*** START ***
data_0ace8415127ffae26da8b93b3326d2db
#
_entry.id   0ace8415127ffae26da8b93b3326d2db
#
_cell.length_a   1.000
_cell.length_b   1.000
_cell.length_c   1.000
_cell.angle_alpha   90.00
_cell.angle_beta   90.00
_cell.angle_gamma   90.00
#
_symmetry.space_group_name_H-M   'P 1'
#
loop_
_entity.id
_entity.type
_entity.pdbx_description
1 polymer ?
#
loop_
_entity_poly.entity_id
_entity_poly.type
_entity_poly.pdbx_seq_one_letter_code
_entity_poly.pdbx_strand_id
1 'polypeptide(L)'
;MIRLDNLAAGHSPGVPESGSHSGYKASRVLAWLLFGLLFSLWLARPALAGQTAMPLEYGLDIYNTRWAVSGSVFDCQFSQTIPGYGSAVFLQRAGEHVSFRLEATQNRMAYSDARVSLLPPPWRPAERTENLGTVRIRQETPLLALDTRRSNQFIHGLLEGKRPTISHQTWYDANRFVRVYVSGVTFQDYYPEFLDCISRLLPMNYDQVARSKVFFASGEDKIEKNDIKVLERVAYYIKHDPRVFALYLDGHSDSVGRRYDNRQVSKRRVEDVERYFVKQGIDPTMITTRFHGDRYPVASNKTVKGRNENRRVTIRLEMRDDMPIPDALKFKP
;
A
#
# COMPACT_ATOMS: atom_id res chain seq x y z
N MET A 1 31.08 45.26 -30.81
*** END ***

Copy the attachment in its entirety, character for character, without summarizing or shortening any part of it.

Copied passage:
data_0ace8415127ffae26da8b93b3326d2db
#
_entry.id   0ace8415127ffae26da8b93b3326d2db
#
_cell.length_a   1.000
_cell.length_b   1.000
_cell.length_c   1.000
_cell.angle_alpha   90.00
_cell.angle_beta   90.00
_cell.angle_gamma   90.00
#
_symmetry.space_group_name_H-M   'P 1'
#
loop_
_entity.id
_entity.type
_entity.pdbx_description
1 polymer ?
#
loop_
_entity_poly.entity_id
_entity_poly.type
_entity_poly.pdbx_seq_one_letter_code
_entity_poly.pdbx_strand_id
1 'polypeptide(L)'
;MIRLDNLAAGHSPGVPESGSHSGYKASRVLAWLLFGLLFSLWLARPALAGQTAMPLEYGLDIYNTRWAVSGSVFDCQFSQTIPGYGSAVFLQRAGEHVSFRLEATQNRMAYSDARVSLLPPPWRPAERTENLGTVRIRQETPLLALDTRRSNQFIHGLLEGKRPTISHQTWYDANRFVRVYVSGVTFQDYYPEFLDCISRLLPMNYDQVARSKVFFASGEDKIEKNDIKVLERVAYYIKHDPRVFALYLDGHSDSVGRRYDNRQVSKRRVEDVERYFVKQGIDPTMITTRFHGDRYPVASNKTVKGRNENRRVTIRLEMRDDMPIPDALKFKP
;
A
#
# COMPACT_ATOMS: atom_id res chain seq x y z
N MET A 1 31.08 45.26 -30.81